By Bae Ji-sook
Some people say there are two taboos in Korea ㅡ military service and religion. You can get assaulted or even killed for arguing about either of these issues.
But, Kang We-suck, a 22-year-old law student at Seoul National University is openly talking about both.
On Monday he appealed to the Supreme Court against his high school for allegedly compelling students to attend religious services and classes, depriving them of religious freedom. He is also holding a campaign against the military draft system and is collecting 100 people who would ``be willing to go to prison for their `causes'.''
``Eleven have already joined our campaign,'' he said Thursday. He claimed that a large military is not necessary these days when most battles simply involve pushing buttons for missiles.
Recruiting those who would really want to fight for the country and paying them a reasonable salary is more efficient, he said.
``The 11 shared the view that being in barracks is meaningless to many ㅡ you do the training seven hours a day, eat and sleep without having to really think what you are doing there. Not everyone has to do that,'' he said.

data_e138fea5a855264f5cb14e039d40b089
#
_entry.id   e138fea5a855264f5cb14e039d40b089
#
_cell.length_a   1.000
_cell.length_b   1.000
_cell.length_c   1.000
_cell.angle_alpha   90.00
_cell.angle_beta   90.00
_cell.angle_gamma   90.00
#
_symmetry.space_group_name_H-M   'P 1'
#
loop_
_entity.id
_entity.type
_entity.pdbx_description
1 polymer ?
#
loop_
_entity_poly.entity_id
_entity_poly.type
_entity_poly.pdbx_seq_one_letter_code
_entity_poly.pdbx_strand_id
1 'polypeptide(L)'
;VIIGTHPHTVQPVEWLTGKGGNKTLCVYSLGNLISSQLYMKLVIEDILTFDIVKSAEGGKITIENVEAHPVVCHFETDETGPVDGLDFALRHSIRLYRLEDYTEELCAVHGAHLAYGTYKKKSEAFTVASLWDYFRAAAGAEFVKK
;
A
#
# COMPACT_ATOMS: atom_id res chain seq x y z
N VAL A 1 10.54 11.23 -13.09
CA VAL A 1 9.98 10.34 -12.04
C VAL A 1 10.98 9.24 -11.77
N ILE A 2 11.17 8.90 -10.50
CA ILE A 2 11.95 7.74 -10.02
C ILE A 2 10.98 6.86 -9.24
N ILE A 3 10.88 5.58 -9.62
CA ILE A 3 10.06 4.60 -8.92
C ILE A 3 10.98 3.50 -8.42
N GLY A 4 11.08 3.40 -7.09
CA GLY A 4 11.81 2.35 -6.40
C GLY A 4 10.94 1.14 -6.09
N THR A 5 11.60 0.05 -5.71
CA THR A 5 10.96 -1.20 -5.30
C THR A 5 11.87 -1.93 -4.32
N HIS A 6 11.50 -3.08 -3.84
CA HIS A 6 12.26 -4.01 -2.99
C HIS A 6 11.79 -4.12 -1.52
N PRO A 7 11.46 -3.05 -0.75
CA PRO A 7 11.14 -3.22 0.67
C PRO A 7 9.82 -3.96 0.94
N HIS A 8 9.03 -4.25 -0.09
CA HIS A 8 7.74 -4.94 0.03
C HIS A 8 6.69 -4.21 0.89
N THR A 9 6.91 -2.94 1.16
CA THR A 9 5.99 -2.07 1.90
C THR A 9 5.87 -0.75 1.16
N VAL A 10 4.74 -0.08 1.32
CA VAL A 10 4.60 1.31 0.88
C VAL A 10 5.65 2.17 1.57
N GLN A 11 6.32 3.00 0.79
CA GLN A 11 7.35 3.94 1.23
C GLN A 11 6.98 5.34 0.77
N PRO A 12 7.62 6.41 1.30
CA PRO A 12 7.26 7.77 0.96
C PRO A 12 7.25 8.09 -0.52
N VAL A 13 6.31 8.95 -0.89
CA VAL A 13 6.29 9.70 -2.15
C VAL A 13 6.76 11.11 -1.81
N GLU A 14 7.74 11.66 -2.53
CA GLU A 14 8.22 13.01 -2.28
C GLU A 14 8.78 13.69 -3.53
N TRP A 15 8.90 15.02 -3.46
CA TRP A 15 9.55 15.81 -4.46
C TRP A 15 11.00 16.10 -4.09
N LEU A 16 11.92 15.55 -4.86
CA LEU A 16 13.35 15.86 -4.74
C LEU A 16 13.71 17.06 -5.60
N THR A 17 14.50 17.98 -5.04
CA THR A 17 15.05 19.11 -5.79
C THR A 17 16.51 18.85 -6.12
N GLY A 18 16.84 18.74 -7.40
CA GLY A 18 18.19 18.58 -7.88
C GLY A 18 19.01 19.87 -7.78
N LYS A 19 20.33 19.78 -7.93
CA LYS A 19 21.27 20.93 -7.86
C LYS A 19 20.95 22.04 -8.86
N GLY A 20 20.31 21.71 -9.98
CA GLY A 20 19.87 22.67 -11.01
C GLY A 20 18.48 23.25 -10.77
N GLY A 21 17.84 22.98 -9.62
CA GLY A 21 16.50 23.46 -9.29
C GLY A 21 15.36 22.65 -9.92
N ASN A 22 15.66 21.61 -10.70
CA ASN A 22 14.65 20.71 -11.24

Kang, who suffered a brain injury during a professional boxing match, is subject to alternative military service, working at a public organization instead of a military camp. However, he said he would refuse to serve the alternative service also because he thinks forcing someone to be in any form of military service is unfair.
Recently, the government started to review whether or not to allow conscientious objectors to perform alternative military service. The chances Kang and his friends could go to prison for disobedience are quite high. ``Yes, probably we will. But it doesn't mean I should stop,'' he said.
Kang has been considered controversial since 2004, when he was a student president at DaeKwang High School founded by protestant Christians. He held protests and went on a fast for 46 days against the school's forced religious education. He was expelled from the school before being readmitted due to his lawsuit.
He is now campaigning for ``the rights of people to choose.''
Kang has a number of supporters. He was picked man of the year in 2004 by the progressive Hankyoreh newspaper for his ``struggle.''
``I want to do what I like. I want you to do what you like. I want all others to do what they like as long as they do not harm others. That's a basic human right. Is that a bad thing?'' he said.